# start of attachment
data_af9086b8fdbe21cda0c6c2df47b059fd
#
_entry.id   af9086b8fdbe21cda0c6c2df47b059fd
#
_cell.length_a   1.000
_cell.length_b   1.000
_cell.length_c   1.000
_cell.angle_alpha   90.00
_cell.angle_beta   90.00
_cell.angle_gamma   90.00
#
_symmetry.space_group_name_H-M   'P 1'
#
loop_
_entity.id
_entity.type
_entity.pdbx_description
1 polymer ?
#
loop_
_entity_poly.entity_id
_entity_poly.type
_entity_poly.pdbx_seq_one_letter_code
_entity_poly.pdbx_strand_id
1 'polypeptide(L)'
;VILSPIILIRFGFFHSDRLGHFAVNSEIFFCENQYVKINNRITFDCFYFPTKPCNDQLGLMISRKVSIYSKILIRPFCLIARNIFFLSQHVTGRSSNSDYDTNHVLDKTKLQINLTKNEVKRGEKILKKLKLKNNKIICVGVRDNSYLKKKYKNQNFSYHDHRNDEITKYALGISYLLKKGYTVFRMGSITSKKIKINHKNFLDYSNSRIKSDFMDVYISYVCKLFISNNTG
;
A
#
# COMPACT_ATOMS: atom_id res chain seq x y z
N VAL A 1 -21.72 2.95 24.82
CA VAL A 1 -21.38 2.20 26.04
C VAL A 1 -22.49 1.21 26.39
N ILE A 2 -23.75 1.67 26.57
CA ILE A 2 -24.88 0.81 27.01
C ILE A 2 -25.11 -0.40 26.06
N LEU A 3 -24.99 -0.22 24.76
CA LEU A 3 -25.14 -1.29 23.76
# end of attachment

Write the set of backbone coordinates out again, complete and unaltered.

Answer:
data_af9086b8fdbe21cda0c6c2df47b059fd
#
_entry.id   af9086b8fdbe21cda0c6c2df47b059fd
#
_cell.length_a   1.000
_cell.length_b   1.000
_cell.length_c   1.000
_cell.angle_alpha   90.00
_cell.angle_beta   90.00
_cell.angle_gamma   90.00
#
_symmetry.space_group_name_H-M   'P 1'
#
loop_
_entity.id
_entity.type
_entity.pdbx_description
1 polymer ?
#
loop_
_entity_poly.entity_id
_entity_poly.type
_entity_poly.pdbx_seq_one_letter_code
_entity_poly.pdbx_strand_id
1 'polypeptide(L)'
;VILSPIILIRFGFFHSDRLGHFAVNSEIFFCENQYVKINNRITFDCFYFPTKPCNDQLGLMISRKVSIYSKILIRPFCLIARNIFFLSQHVTGRSSNSDYDTNHVLDKTKLQINLTKNEVKRGEKILKKLKLKNNKIICVGVRDNSYLKKKYKNQNFSYHDHRNDEITKYALGISYLLKKGYTVFRMGSITSKKIKINHKNFLDYSNSRIKSDFMDVYISYVCKLFISNNTG
;
A
#
# COMPACT_ATOMS: atom_id res chain seq x y z
N VAL A 1 -21.72 2.95 24.82
CA VAL A 1 -21.38 2.20 26.04
C VAL A 1 -22.49 1.21 26.39
N ILE A 2 -23.75 1.67 26.57
CA ILE A 2 -24.88 0.81 27.01
C ILE A 2 -25.11 -0.40 26.06
N LEU A 3 -24.99 -0.22 24.76
CA LEU A 3 -25.14 -1.29 23.76